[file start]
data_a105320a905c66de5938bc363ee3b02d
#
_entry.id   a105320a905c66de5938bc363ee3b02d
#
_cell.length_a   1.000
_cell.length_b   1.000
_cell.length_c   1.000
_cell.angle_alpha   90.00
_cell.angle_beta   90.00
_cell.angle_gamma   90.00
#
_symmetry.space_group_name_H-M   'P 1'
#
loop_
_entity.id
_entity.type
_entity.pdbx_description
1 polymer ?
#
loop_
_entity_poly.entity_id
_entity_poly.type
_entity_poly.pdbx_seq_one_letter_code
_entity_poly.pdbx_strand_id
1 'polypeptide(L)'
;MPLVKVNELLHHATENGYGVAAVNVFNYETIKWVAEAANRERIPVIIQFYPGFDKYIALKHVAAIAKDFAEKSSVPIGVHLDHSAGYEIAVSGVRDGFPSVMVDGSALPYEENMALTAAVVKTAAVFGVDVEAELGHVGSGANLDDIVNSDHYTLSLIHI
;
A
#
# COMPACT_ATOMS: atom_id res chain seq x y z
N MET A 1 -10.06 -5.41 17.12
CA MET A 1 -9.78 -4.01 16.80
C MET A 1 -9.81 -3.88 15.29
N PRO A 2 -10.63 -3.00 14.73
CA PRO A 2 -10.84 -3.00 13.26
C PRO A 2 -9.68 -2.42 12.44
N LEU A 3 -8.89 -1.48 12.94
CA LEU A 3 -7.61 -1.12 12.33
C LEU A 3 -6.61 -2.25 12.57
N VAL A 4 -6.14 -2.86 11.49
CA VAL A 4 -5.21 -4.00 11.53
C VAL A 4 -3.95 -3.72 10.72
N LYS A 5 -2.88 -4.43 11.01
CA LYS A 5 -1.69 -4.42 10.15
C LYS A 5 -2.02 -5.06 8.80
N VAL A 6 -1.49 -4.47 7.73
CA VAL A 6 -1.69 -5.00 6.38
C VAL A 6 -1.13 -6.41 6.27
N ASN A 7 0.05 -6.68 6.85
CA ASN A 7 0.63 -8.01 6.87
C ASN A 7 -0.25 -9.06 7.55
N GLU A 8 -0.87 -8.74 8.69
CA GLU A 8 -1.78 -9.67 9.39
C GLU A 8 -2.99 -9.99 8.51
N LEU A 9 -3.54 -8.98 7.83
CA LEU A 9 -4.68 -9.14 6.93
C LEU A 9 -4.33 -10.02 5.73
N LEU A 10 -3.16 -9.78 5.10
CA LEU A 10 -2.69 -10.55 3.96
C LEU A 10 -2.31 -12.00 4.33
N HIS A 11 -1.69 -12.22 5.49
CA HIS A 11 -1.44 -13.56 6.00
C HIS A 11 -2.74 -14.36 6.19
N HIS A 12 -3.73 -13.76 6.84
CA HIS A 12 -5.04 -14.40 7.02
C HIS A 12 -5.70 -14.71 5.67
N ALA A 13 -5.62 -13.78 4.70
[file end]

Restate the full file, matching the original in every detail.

data_a105320a905c66de5938bc363ee3b02d
#
_entry.id   a105320a905c66de5938bc363ee3b02d
#
_cell.length_a   1.000
_cell.length_b   1.000
_cell.length_c   1.000
_cell.angle_alpha   90.00
_cell.angle_beta   90.00
_cell.angle_gamma   90.00
#
_symmetry.space_group_name_H-M   'P 1'
#
loop_
_entity.id
_entity.type
_entity.pdbx_description
1 polymer ?
#
loop_
_entity_poly.entity_id
_entity_poly.type
_entity_poly.pdbx_seq_one_letter_code
_entity_poly.pdbx_strand_id
1 'polypeptide(L)'
;MPLVKVNELLHHATENGYGVAAVNVFNYETIKWVAEAANRERIPVIIQFYPGFDKYIALKHVAAIAKDFAEKSSVPIGVHLDHSAGYEIAVSGVRDGFPSVMVDGSALPYEENMALTAAVVKTAAVFGVDVEAELGHVGSGANLDDIVNSDHYTLSLIHI
;
A
#
# COMPACT_ATOMS: atom_id res chain seq x y z
N MET A 1 -10.06 -5.41 17.12
CA MET A 1 -9.78 -4.01 16.80
C MET A 1 -9.81 -3.88 15.29
N PRO A 2 -10.63 -3.00 14.73
CA PRO A 2 -10.84 -3.00 13.26
C PRO A 2 -9.68 -2.42 12.44
N LEU A 3 -8.89 -1.48 12.94
CA LEU A 3 -7.61 -1.12 12.33
C LEU A 3 -6.61 -2.25 12.57
N VAL A 4 -6.14 -2.86 11.49
CA VAL A 4 -5.21 -4.00 11.53
C VAL A 4 -3.95 -3.72 10.72
N LYS A 5 -2.88 -4.43 11.01
CA LYS A 5 -1.69 -4.42 10.15
C LYS A 5 -2.02 -5.06 8.80
N VAL A 6 -1.49 -4.47 7.73
CA VAL A 6 -1.69 -5.00 6.38
C VAL A 6 -1.13 -6.41 6.27
N ASN A 7 0.05 -6.68 6.85
CA ASN A 7 0.63 -8.01 6.87
C ASN A 7 -0.25 -9.06 7.55
N GLU A 8 -0.87 -8.74 8.69
CA GLU A 8 -1.78 -9.67 9.39
C GLU A 8 -2.99 -9.99 8.51
N LEU A 9 -3.54 -8.98 7.83
CA LEU A 9 -4.68 -9.14 6.93
C LEU A 9 -4.33 -10.02 5.73
N LEU A 10 -3.16 -9.78 5.10
CA LEU A 10 -2.69 -10.55 3.96
C LEU A 10 -2.31 -12.00 4.33
N HIS A 11 -1.69 -12.22 5.49
CA HIS A 11 -1.44 -13.56 6.00
C HIS A 11 -2.74 -14.36 6.19
N HIS A 12 -3.73 -13.76 6.84
CA HIS A 12 -5.04 -14.40 7.02
C HIS A 12 -5.70 -14.71 5.67
N ALA A 13 -5.62 -13.78 4.70